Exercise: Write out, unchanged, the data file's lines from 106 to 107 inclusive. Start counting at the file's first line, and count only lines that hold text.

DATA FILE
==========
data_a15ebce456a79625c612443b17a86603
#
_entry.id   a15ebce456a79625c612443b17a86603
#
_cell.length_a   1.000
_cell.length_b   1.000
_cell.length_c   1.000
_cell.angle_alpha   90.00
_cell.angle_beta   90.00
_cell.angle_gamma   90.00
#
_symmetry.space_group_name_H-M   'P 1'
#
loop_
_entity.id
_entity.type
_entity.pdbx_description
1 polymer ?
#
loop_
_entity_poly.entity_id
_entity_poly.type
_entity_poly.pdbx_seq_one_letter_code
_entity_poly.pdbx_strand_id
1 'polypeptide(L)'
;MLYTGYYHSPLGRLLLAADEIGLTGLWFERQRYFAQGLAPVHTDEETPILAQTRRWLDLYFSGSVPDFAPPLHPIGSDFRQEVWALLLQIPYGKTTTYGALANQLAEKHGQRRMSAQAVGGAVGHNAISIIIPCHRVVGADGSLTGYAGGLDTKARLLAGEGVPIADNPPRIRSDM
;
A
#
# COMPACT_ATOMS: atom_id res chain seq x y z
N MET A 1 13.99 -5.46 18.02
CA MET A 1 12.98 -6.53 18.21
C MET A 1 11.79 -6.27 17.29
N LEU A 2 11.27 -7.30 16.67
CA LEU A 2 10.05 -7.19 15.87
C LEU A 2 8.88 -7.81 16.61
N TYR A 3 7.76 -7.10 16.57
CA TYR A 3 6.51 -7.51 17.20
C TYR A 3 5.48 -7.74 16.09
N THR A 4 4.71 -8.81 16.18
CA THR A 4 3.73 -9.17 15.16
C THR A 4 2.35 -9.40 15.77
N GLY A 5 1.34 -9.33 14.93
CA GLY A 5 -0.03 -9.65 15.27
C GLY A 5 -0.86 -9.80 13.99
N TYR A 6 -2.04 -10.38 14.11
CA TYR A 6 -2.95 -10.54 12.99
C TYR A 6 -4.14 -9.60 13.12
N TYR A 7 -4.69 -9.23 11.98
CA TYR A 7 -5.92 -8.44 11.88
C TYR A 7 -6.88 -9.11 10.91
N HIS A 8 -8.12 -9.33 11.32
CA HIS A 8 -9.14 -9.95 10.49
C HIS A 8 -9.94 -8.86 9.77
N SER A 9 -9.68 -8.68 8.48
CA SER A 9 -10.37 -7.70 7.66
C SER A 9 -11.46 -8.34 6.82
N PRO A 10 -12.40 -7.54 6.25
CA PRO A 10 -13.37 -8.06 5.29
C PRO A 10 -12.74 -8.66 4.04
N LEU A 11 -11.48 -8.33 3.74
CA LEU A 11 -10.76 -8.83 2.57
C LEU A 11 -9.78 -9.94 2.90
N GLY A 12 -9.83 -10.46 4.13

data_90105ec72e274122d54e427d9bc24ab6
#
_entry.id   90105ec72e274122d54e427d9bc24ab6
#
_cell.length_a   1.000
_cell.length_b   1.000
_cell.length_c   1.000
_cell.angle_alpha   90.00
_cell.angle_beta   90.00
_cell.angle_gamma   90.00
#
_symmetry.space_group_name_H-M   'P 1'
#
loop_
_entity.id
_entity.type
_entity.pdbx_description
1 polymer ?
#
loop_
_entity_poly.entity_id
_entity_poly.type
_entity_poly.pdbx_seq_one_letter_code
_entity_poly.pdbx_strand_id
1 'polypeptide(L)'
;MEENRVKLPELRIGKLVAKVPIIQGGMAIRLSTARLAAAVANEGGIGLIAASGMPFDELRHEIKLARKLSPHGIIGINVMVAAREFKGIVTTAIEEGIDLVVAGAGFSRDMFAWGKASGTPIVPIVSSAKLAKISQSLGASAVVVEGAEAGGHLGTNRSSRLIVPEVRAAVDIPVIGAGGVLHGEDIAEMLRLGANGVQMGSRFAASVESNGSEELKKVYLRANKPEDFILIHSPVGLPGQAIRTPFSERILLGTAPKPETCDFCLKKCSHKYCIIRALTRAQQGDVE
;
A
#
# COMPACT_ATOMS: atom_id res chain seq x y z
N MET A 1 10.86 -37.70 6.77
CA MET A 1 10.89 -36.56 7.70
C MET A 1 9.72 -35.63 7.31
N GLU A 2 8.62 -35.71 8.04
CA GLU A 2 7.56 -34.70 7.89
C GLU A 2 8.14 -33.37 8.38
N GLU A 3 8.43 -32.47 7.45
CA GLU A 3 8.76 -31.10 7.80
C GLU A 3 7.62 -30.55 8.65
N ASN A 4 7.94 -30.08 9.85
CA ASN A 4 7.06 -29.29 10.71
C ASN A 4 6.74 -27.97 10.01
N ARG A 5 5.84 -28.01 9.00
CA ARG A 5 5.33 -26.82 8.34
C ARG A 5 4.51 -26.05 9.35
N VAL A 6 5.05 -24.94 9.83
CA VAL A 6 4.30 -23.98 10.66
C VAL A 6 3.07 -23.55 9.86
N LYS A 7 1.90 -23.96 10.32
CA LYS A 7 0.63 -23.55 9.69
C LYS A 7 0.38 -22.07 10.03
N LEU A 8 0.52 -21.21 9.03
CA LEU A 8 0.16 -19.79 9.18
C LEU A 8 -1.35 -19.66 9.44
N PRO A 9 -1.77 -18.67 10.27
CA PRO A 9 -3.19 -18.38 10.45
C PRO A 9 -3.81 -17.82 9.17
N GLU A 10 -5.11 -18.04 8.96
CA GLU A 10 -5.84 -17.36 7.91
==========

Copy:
C ASN A 4 6.74 -27.97 10.01
N ARG A 5 5.84 -28.01 9.00